Anyone who paid attention to the NBA finals in the past two years has seen the Strength in Numbers campaign–it’s been plastered onto every billboard and tee shirt, and hashtagged in every tweet and instagram since the fan-made mantra was adopted by the Warriors during the 2014-2015 season. In basketball, Strength in Numbers refers to the idea of a team that doesn’t just have a few superstars that carry the team, but relies on each individual team member for an impactful contribution. Through incorporating the slogan into YouTube specials, short video campaigns, and media posts, it’s been leveraged to represent the Warriors brand as a whole–inclusive, egalitarian, and a community in which the sum is greater than its individual parts. It’s a motto they’ve embraced both on and off the court, as the franchise actively seeks to engage their entire fan base and continuously emphasizes the importance of fans’ voices and contributions to the Warriors franchise. The mantra is symbolic of the Warriors’ dedication to creating a fan experience, beyond just 48 minutes. 


Part of the #StrengthinNumbers campaign has even been an online photo editing app which allows fans to upload photos of themselves and add the tally marks (featured in the “M” of ‘numbers’ & representative of the franchise’s 5 NBA titles) to represent the fan’s individual tie to the team, which are then featured at various home games as an interactive way to again showcase the importance of the Warriors’ fanbase.

They’ve also leveraged the campaign to push the Warriors Community Foundation agenda, which aims to perform various community service acts throughout the Bay Area and has been largely successful over the past few years. It’s an incredible example of how the Warriors have been able to seamlessly unite their on and off court efforts, creating a brand and a community fans can identify with, even in the off season.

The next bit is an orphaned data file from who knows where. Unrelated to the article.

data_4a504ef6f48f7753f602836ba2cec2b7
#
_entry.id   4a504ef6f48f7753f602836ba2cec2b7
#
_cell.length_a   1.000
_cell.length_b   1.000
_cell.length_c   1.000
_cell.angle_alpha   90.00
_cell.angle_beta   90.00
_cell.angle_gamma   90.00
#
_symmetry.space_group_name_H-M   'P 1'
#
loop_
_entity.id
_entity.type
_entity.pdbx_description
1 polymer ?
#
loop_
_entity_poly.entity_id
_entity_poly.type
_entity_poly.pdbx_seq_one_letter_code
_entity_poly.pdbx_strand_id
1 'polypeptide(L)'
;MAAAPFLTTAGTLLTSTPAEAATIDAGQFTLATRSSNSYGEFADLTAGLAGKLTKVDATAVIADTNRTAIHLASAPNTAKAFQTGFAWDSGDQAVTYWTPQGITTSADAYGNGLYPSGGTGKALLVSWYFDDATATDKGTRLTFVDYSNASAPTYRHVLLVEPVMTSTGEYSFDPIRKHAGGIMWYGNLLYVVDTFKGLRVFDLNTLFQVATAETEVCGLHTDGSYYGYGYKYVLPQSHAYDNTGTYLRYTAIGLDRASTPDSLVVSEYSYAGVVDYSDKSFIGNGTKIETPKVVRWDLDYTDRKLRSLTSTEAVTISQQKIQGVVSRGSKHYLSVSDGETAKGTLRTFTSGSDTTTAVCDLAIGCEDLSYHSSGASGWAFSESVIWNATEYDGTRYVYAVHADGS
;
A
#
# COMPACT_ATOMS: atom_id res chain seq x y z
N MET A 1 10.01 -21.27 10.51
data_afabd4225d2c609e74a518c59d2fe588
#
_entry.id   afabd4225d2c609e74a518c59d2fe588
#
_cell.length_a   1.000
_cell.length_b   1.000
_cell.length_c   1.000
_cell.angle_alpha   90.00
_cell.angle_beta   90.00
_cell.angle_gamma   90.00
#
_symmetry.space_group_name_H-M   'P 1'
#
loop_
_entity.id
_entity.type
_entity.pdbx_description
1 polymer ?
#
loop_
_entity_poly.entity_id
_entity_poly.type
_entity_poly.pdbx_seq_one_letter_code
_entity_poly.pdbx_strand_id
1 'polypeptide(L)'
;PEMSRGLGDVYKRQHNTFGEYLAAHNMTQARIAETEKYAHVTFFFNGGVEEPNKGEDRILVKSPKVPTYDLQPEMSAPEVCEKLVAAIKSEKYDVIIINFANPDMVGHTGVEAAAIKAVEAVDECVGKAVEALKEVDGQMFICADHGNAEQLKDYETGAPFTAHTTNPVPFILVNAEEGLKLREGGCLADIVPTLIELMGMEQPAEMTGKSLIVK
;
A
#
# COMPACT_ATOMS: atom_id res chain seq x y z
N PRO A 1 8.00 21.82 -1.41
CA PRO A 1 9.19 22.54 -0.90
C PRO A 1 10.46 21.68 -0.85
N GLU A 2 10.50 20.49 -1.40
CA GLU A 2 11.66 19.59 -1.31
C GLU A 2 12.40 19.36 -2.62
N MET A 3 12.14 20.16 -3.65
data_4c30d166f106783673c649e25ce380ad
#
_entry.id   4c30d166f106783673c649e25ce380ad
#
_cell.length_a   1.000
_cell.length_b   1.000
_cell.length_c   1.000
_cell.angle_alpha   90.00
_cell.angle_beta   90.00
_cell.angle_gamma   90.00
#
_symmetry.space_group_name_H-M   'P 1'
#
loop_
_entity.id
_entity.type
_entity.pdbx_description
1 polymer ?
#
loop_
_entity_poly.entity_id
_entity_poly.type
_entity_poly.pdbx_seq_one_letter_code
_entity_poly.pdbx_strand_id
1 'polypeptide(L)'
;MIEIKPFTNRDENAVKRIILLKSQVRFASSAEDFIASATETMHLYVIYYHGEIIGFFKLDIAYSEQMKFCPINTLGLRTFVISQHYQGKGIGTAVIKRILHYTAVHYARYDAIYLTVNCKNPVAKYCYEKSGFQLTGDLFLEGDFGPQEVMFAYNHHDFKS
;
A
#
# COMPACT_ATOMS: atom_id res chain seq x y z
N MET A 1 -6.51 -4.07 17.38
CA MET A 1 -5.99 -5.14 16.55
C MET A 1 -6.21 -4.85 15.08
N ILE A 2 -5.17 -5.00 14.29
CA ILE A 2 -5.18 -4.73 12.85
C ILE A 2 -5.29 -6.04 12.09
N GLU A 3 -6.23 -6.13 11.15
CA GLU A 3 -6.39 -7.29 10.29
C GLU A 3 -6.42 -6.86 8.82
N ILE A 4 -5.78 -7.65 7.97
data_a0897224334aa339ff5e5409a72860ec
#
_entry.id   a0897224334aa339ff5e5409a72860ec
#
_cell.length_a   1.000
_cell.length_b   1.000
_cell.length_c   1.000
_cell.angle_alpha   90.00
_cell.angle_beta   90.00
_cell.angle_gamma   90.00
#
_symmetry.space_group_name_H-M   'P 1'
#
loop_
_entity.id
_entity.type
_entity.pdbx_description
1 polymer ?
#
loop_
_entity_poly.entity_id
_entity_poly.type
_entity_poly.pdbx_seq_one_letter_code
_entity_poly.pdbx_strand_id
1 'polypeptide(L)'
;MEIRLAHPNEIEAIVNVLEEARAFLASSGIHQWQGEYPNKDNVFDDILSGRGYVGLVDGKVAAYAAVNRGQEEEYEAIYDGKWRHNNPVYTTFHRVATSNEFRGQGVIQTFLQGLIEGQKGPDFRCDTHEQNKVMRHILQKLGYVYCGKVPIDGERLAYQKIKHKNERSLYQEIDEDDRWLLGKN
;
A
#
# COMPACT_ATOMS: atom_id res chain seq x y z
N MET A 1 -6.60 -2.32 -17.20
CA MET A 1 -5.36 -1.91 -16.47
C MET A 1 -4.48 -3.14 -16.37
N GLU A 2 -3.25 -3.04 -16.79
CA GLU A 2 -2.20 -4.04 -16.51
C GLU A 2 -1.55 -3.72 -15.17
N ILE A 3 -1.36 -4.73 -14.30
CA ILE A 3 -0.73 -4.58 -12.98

Though ‘Roaracle’ boasts the biggest homecourt advantage and loudest crowd in the NBA, fans who can make it to games aren’t enough–and that’s where social media comes in. The Warriors’ social media team (all hail @JuliePhayer) has done an incredible job of keeping fans around the world feeling as though they’re right in the Bay Area. But let’s save that for another day…


  1. fayehubregsen · ·

    Great post & great presentation. I happen to share your GSW enthusiasm and was interested to see how the importance of the Warriors Fan Base is definitely highlighted through Golden State’s digital strategy. The sensors installed in the stadium remind me of the Swag’r platform that uses geolocation technology to target offers based on where people are. Also, the way in which the NBA is adopting new technologies that have transformed the fan experience is further evidenced by Steph Curry’s platform he co-founded called Slyce — a social media publishing and tracking platform for brands and influencers. Have you done much digging into this?

    1. I’ve followed Slyce a little bit because I’ve seen Steph promote it so much, but from what I can tell the app hasn’t been super successful. It seems like it’s supposed to be an exclusive platform for influencers/brands to connect with fans, but they’re already doing that on twitter, instagram, etc. so switching costs have been pretty high. I’m interested to see how the app continues to progress and innovate to get around this problem!

  2. JoshLArtman · ·